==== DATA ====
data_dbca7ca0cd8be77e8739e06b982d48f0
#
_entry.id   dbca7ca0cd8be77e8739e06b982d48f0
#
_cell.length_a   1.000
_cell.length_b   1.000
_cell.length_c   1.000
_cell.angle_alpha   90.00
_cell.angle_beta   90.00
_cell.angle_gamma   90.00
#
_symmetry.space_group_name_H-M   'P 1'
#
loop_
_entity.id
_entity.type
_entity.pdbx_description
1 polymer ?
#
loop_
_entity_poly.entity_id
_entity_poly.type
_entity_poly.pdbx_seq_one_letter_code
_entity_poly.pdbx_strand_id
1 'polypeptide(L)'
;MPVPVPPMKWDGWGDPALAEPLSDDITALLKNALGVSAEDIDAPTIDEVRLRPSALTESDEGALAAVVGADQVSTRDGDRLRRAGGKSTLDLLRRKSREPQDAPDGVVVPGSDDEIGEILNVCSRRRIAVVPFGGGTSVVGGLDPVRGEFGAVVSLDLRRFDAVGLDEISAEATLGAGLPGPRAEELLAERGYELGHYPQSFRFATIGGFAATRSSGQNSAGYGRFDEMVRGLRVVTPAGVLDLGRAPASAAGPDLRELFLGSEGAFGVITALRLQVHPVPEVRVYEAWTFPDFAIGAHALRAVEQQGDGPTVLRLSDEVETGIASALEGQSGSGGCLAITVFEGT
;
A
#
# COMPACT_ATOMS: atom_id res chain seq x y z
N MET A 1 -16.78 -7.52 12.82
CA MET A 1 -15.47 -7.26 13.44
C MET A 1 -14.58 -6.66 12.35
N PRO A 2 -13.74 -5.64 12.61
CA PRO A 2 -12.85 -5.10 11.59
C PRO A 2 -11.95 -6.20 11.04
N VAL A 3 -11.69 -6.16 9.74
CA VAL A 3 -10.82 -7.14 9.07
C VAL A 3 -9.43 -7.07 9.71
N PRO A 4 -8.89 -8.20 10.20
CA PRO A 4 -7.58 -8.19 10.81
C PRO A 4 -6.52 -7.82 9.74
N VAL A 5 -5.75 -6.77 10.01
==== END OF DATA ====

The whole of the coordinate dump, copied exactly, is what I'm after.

data_dbca7ca0cd8be77e8739e06b982d48f0
#
_entry.id   dbca7ca0cd8be77e8739e06b982d48f0
#
_cell.length_a   1.000
_cell.length_b   1.000
_cell.length_c   1.000
_cell.angle_alpha   90.00
_cell.angle_beta   90.00
_cell.angle_gamma   90.00
#
_symmetry.space_group_name_H-M   'P 1'
#
loop_
_entity.id
_entity.type
_entity.pdbx_description
1 polymer ?
#
loop_
_entity_poly.entity_id
_entity_poly.type
_entity_poly.pdbx_seq_one_letter_code
_entity_poly.pdbx_strand_id
1 'polypeptide(L)'
;MPVPVPPMKWDGWGDPALAEPLSDDITALLKNALGVSAEDIDAPTIDEVRLRPSALTESDEGALAAVVGADQVSTRDGDRLRRAGGKSTLDLLRRKSREPQDAPDGVVVPGSDDEIGEILNVCSRRRIAVVPFGGGTSVVGGLDPVRGEFGAVVSLDLRRFDAVGLDEISAEATLGAGLPGPRAEELLAERGYELGHYPQSFRFATIGGFAATRSSGQNSAGYGRFDEMVRGLRVVTPAGVLDLGRAPASAAGPDLRELFLGSEGAFGVITALRLQVHPVPEVRVYEAWTFPDFAIGAHALRAVEQQGDGPTVLRLSDEVETGIASALEGQSGSGGCLAITVFEGT
;
A
#
# COMPACT_ATOMS: atom_id res chain seq x y z
N MET A 1 -16.78 -7.52 12.82
CA MET A 1 -15.47 -7.26 13.44
C MET A 1 -14.58 -6.66 12.35
N PRO A 2 -13.74 -5.64 12.61
CA PRO A 2 -12.85 -5.10 11.59
C PRO A 2 -11.95 -6.20 11.04
N VAL A 3 -11.69 -6.16 9.74
CA VAL A 3 -10.82 -7.14 9.07
C VAL A 3 -9.43 -7.07 9.71
N PRO A 4 -8.89 -8.20 10.20
CA PRO A 4 -7.58 -8.19 10.81
C PRO A 4 -6.52 -7.82 9.74
N VAL A 5 -5.75 -6.77 10.01